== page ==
It’s time for the Drones (males) to go…

So, now that Fall is truly upon us, a beekeeper must look towards helping the hives survive the winter. Five of my hives are doing fine, but the 6th one may not make it until spring. They have, what appears to me, to be a virgin queen (I’m not totally sure, but usually mated queens are larger and she is rather slim – along with the fact that she has been there for a couple months and hasn’t laid any eggs).

One of the duties that worker bees (females) carry out in the fall is get rid of the drones (the males). The drone’s only job is to mate with the queen during her mating flight in the spring. The remaining drones from spring and summer just hang out in the hive and eat. Because the workers (who cluster together during the winter) need the food they made (honey and stored pollen), the drones are kicked out and/or killed to conserve food. I added brood from another hive last week to try to get their numbers up so that they can cluster successfully. I have honey I can add to the hive and will feed them fondant during the winter, so if the numbers are good, they should be able to generate enough heat to make it. The problem will be building their numbers up in the spring. With a virgin queen, they won’t get a good start and might lose too many bees to continue to cluster until it gets consistently warm. The hive may make it until February, and then die.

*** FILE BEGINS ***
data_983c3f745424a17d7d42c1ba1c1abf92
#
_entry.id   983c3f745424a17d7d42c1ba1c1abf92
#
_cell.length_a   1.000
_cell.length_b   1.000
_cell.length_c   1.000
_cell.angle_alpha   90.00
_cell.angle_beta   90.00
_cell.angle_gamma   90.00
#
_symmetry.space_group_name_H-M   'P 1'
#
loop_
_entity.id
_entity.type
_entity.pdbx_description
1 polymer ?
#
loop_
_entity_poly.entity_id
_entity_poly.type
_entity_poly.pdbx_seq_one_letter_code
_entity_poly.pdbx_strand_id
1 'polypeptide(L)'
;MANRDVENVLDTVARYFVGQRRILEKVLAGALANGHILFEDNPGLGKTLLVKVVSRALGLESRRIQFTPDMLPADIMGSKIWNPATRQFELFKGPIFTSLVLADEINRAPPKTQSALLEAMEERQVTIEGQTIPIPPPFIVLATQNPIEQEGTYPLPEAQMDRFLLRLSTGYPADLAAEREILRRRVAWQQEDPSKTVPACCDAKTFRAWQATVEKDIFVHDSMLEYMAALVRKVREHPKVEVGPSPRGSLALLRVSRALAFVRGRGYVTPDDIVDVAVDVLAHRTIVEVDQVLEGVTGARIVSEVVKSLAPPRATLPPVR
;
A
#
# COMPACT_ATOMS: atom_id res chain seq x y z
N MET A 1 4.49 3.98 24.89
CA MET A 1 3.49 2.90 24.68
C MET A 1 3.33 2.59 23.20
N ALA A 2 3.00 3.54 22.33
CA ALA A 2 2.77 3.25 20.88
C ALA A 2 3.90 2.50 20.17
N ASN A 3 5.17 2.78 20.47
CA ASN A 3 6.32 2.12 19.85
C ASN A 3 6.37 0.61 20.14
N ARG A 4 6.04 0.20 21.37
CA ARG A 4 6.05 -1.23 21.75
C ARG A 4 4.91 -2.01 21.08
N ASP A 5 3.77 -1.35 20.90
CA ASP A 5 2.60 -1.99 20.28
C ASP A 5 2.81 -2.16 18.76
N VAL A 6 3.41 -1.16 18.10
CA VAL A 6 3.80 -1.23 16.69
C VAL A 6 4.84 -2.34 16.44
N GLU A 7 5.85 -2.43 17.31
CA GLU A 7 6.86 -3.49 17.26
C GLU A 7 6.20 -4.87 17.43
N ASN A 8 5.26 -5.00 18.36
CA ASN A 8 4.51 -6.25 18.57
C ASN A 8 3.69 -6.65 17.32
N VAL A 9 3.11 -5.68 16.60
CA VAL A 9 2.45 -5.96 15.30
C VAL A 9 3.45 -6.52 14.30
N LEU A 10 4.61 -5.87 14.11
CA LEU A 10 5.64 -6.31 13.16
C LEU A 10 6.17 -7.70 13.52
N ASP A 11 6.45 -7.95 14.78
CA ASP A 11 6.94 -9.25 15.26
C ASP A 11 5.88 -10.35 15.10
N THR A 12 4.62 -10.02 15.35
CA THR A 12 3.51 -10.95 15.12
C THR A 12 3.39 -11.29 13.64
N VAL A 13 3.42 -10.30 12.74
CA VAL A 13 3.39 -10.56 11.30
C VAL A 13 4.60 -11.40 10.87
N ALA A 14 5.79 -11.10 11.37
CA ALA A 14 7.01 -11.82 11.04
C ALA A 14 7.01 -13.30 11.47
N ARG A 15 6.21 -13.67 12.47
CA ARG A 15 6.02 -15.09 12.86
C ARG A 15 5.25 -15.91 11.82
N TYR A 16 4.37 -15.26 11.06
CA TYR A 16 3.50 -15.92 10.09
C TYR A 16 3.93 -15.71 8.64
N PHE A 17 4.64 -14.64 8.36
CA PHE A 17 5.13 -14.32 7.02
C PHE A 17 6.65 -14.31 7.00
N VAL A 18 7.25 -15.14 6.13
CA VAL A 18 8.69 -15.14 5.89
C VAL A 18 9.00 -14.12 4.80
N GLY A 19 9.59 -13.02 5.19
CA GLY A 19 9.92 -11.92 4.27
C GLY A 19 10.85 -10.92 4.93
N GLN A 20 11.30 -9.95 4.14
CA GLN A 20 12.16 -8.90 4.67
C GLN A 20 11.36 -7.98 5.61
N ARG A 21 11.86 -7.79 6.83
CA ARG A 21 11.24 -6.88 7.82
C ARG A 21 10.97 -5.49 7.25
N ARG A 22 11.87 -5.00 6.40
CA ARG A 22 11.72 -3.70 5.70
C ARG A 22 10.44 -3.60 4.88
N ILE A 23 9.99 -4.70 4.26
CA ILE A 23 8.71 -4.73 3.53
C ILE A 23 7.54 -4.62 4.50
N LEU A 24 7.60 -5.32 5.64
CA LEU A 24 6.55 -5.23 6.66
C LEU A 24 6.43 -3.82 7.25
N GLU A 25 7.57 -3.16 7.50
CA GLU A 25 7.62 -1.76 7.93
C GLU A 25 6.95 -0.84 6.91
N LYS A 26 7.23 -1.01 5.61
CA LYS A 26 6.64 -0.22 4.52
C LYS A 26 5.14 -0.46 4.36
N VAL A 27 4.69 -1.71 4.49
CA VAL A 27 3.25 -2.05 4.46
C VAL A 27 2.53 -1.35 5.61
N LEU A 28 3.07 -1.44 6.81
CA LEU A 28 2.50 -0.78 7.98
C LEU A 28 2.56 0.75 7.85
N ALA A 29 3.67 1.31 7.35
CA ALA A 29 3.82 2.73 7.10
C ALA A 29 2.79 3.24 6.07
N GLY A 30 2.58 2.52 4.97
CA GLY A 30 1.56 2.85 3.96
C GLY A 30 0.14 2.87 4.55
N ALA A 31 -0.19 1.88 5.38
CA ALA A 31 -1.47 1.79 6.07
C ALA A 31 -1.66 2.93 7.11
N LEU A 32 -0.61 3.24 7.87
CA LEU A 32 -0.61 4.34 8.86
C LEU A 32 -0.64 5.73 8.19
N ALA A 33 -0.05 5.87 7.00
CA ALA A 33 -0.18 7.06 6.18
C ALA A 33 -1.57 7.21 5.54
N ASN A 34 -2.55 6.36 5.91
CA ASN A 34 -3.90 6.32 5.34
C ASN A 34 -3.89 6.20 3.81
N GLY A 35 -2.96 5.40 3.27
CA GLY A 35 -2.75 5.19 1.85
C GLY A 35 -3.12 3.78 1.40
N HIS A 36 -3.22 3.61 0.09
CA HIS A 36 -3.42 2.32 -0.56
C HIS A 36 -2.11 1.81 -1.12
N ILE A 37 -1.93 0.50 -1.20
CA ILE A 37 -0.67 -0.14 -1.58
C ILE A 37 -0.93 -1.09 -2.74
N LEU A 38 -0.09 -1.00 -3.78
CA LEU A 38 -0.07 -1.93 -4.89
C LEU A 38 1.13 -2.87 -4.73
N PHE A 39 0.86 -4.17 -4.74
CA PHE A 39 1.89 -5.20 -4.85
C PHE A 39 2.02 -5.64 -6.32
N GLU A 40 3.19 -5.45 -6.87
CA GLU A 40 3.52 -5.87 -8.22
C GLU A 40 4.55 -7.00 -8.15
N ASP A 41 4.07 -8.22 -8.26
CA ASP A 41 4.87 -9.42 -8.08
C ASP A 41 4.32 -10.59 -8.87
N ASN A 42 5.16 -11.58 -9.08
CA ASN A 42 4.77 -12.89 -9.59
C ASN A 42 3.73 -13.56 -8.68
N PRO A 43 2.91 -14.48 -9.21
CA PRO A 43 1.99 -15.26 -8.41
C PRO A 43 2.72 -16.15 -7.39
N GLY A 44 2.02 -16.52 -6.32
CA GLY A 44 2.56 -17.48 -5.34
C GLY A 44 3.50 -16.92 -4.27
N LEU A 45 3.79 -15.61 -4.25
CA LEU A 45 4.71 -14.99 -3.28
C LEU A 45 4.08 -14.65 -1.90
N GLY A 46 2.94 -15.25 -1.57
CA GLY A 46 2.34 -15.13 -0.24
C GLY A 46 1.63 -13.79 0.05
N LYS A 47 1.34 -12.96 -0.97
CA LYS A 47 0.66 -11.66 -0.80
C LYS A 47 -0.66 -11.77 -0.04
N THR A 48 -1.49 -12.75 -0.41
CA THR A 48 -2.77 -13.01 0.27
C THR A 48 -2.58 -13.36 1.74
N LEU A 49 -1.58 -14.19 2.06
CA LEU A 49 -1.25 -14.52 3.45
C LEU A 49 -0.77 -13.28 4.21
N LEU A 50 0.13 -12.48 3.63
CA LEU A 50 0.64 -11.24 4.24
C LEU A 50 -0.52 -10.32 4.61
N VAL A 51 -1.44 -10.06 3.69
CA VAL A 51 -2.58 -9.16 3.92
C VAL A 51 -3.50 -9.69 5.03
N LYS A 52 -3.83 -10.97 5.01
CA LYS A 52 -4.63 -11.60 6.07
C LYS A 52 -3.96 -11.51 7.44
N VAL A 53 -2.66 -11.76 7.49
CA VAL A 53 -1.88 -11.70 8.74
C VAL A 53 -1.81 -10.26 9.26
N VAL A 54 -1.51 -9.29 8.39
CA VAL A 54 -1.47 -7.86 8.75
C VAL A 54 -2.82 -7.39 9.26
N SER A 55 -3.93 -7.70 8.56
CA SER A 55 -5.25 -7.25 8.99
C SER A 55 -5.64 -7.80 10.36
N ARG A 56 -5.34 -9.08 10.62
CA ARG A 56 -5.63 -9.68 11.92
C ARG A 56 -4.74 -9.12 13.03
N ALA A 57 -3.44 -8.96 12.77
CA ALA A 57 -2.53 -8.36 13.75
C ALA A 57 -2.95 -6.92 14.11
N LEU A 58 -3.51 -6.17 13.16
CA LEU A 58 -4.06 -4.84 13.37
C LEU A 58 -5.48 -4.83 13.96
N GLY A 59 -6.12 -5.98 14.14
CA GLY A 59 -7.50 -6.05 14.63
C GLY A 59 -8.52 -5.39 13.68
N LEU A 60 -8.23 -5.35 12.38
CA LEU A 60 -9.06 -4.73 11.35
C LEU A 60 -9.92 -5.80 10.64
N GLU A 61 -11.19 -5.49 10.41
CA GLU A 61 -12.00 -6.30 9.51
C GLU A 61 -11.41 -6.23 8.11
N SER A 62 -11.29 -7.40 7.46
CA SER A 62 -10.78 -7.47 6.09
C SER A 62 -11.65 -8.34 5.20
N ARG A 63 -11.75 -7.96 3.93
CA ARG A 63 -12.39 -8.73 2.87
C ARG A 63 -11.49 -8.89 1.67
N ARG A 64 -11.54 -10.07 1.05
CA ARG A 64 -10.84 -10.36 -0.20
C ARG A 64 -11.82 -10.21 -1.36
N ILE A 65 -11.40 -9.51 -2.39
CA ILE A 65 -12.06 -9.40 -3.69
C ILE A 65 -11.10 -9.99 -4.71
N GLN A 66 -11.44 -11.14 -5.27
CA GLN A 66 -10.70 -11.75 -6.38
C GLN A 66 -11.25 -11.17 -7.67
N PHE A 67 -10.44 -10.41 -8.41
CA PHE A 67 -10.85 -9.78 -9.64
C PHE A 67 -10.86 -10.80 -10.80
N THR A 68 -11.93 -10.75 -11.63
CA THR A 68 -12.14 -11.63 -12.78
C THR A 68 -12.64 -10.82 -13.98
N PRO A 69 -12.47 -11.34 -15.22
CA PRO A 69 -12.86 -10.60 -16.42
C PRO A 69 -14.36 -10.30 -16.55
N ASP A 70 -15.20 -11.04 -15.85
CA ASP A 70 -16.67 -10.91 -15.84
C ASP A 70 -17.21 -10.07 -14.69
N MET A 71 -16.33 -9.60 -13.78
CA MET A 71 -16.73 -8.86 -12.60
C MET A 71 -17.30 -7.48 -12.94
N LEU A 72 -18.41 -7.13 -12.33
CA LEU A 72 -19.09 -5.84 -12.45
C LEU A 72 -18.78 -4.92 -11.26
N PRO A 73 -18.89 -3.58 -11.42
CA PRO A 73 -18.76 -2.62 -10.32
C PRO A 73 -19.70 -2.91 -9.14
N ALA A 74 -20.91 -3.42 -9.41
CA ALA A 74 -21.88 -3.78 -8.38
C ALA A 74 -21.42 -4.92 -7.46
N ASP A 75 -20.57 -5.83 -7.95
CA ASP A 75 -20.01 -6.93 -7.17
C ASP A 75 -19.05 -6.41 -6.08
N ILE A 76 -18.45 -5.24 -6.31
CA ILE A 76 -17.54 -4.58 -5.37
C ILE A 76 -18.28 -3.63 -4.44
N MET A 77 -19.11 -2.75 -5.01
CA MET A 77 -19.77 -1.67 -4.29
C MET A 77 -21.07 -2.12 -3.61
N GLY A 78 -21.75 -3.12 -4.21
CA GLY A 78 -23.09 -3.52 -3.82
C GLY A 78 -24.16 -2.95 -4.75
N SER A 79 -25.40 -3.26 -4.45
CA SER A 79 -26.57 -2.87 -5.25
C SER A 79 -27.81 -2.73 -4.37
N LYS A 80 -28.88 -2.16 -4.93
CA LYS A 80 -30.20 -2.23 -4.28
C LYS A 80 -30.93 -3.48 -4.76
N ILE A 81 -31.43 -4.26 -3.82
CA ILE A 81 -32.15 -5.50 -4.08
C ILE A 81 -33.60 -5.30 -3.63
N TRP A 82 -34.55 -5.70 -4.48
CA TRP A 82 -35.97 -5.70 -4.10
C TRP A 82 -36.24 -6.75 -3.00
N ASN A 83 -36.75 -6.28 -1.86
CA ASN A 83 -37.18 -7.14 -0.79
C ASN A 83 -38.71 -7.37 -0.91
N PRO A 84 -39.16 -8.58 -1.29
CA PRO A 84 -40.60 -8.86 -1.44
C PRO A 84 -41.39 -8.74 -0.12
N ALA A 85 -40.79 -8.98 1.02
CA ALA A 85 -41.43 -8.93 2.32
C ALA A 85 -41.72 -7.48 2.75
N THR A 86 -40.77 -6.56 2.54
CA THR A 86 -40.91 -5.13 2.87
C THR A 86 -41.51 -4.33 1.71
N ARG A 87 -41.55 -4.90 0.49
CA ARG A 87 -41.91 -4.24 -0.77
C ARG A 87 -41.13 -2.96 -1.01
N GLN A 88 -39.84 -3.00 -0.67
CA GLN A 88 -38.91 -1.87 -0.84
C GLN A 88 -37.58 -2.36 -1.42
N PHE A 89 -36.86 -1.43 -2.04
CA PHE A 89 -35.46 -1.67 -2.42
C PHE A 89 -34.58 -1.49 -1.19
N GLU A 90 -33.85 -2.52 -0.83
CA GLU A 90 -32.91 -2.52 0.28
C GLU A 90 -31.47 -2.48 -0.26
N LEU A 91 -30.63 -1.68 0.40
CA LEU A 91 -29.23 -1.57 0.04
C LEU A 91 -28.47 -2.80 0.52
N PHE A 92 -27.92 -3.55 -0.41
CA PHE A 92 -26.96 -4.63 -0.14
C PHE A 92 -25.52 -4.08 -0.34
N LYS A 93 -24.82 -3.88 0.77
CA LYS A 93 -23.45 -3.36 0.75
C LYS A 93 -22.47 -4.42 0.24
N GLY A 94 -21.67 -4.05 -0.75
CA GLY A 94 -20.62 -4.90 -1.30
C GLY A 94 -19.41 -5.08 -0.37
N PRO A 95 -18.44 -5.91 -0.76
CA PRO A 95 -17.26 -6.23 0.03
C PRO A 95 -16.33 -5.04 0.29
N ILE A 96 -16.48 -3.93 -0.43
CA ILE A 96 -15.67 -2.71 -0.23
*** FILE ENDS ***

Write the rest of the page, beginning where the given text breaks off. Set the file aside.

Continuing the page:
There’s always one hive that gives a beekeeper up at night during the winter…..